How about making timestamped files, then updating a 302 redirect to the current version? A 302 is a temporary redirect, so the next request would come back to the original URL. Assuming that the clients aren’t stupid, but that wouldn’t be your fault.

Updating the 302 should be atomic, so each request would get one complete, valid file, either old or new.

wunder


#8

A 302 re-direct would break the present download code in my SOTA CSV Editor (which handles the HTTP request and server response directly in C).

Stewart G0LGS


#9

As someone who worked on a web spider for a decade, a client that can’t handle a 302 is broken.

Spiders must deal with all kinds of broken servers, including a nasty bug in the AS/400 web server (did not close the connection after a 404). But a 302? Fix it. No sympathy here.

HTTP had a clearly defined 302 response slightly more than twenty years ago. Feb. 19, 1996.

https://www.w3.org/Protocols/HTTP/1.0/spec.html

wunder


#10

Lots of ideas and things to try. There are some limits as to what I can do as we’re on a shared IIS server but maybe URL rewriting will let me update one file whilst users get served the other file. There are gotchas that changing some files would restart my application thread. I shall do some digging tomorrow but I still feel that me generating the data is a better way than a static file.


#11

All goobledygook to me :confused: but keep up the good work. I’m sure the solution will be served up in due course :sweat_smile:

73

Jack

And Andy - still recovering from my first Activation this year. ‘Bit off more than could chew’


#12

I’m assuming that ‘serves’ really means ‘reads’ as far as the filesystem is concerned, so why does it lock it? You only need to lock a file when you are changing it. It sounds like IIS (or the way you call it) needs to be changed.

Colin


#13

I don’t know but you’re welcome to tell Microsoft they’re wrong.


#14

Don’t know much about IIS, despite having had to use it a few years ago. But you might like to try these two links:

…you might also try looking into IIS HttpHandlers. Who knows - some of this might help?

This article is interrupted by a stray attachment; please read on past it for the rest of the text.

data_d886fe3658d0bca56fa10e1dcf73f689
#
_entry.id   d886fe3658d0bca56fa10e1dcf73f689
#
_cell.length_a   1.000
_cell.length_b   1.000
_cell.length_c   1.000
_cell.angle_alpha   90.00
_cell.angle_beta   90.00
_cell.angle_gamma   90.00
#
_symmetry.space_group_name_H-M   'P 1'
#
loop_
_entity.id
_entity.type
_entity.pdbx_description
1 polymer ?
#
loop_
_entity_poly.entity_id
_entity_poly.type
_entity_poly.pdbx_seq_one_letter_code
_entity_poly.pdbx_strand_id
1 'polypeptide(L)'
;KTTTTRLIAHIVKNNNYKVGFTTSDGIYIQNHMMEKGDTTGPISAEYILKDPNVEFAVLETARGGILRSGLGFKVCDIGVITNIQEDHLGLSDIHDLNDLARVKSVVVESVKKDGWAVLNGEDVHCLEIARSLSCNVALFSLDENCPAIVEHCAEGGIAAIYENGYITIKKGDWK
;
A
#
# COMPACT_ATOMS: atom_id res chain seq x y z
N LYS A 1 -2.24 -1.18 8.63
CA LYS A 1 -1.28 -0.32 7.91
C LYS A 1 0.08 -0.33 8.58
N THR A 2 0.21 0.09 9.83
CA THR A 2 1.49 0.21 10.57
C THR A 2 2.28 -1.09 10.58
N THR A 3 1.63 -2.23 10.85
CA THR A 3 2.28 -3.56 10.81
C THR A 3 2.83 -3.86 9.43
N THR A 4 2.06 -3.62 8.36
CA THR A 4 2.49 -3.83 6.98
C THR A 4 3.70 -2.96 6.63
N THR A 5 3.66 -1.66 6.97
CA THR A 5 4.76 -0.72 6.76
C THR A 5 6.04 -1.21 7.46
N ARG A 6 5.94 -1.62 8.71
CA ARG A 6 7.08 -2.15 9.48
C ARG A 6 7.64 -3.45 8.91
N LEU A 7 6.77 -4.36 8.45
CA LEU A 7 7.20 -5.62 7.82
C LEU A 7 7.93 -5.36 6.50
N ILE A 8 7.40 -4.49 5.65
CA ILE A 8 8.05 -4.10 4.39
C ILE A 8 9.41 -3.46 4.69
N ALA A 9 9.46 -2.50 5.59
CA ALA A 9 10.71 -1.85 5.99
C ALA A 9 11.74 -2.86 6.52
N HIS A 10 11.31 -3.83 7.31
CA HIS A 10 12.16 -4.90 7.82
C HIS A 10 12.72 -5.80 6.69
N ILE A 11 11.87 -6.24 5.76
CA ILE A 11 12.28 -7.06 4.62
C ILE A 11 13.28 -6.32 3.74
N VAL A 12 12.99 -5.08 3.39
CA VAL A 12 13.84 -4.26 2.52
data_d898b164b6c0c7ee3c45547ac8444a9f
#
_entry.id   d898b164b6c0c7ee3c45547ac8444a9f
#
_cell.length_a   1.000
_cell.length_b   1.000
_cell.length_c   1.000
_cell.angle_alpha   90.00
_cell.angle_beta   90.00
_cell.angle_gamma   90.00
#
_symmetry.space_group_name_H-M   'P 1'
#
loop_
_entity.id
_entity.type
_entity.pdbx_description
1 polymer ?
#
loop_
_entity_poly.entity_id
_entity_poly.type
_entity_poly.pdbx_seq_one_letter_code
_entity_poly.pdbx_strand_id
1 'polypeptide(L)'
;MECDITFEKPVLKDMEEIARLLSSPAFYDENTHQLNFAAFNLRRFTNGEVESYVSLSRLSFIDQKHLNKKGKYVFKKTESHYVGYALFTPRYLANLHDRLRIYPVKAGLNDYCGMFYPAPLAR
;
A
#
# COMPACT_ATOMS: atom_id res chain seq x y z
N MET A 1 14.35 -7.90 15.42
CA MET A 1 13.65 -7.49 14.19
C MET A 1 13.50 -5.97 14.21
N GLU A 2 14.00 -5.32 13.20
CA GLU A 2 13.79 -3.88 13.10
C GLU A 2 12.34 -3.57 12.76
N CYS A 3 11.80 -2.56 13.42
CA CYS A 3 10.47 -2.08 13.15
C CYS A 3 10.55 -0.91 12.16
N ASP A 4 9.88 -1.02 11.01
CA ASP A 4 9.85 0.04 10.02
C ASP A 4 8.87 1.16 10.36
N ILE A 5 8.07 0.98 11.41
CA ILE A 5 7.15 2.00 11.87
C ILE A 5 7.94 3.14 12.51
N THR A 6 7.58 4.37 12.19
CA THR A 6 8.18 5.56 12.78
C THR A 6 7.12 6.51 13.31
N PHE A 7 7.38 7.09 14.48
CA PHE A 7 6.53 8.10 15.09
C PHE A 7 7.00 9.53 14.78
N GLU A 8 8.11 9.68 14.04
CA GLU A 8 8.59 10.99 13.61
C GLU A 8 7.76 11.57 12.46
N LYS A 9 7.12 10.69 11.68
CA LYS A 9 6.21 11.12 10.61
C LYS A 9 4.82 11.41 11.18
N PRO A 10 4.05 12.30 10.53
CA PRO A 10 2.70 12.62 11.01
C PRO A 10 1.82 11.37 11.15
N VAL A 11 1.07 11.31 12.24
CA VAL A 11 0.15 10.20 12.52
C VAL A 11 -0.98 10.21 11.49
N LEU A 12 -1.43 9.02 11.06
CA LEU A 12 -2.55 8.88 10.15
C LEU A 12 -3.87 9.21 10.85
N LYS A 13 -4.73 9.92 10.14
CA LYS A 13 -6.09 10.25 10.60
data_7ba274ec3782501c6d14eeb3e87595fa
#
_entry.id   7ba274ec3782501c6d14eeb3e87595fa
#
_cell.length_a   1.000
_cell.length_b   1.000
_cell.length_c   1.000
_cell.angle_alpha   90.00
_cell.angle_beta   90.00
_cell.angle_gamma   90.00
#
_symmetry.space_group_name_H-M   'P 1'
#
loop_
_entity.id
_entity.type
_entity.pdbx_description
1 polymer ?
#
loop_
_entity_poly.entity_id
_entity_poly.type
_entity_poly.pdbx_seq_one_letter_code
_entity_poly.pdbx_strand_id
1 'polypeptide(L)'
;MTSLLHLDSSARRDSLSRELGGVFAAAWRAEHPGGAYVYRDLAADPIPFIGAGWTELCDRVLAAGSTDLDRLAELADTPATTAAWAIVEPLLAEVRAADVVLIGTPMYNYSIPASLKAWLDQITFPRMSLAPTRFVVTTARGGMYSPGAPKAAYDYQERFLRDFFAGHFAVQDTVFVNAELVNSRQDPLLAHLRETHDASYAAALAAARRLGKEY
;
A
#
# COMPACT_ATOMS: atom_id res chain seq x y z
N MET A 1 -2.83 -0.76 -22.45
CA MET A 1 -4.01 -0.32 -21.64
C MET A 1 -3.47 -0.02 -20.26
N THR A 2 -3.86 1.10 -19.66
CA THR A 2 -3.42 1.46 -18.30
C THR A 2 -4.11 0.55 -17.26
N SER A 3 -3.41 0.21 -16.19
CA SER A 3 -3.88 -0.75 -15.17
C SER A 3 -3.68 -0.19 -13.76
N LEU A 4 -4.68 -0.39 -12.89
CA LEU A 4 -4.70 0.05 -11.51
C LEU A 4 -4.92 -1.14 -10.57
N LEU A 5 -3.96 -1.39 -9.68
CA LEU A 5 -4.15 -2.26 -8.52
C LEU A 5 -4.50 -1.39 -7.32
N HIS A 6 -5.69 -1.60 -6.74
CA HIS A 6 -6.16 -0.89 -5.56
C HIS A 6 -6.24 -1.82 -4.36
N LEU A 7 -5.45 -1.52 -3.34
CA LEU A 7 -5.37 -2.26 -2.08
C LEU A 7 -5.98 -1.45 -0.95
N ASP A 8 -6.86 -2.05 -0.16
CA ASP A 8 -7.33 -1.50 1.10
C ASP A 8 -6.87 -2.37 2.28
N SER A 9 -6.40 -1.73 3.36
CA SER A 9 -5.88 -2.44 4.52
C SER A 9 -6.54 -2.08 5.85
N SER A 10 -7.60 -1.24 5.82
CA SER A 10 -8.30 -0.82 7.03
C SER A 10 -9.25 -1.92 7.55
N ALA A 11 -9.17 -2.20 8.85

Rob


#15

Yes, thanks for the links, I’ve done lots of reading on this last night. The problem has been trying to find out why it would fail randomly and now it seems to be an access issue I can try ways of fixing it that works with ASP.NET and IIS on a shared system.

There must be a check if locked, wait, try again solution that works. Just needs implementing. The other idea is URL rewriting then I can point the input URL to any file whilst I update another etc. Or dynamic generation from a new link.

The ability of the app to disable itself whilst it’s running so users get the maintenance message, do updates and then enable itself is an excellent discovery I made yesterday. Before I hard removed the login page if I needed uninterrupted access, this way is elegant. I’ve not needed the facility enough in the past but now I can, I’ll have to use it.


#16

That’s what the first link shows…


#17

There are read locks and write locks. You can have multiple readers or a single writer. You don’t want a writer to interfere with somebody in the middle of reading, so readers do need to take out a read lock.

There is some suggestion that IIS holds on to read locks for longer than it strictly needs to. It seems to be a fairly common problem for people wanting to update static content.


#18

Whatever solution you end up with, would it not be straightforward to make the existing URL be a redirect to the new one? That way, clients (correct ones, at least) don’t need to know about the change.


#19

I have to admit that until yesterday evening I had never needed to understand the why & the how of URL rewriting. Like many things MS, it can be done many, many ways. All of which are complex and not well explained !

I’m going to try some file lock detection and retrying first as that results in the smallest amount of change.


#20

My program emulates a HTTP/1.0 GET in using Windows Sockets, it simply treats anything other than a 200 response as an error, it does not use any browser engine !

Given time I could expand the code to cope with 302 or other responses, but it has not needed to handle such things so far.

Stewart G0LGS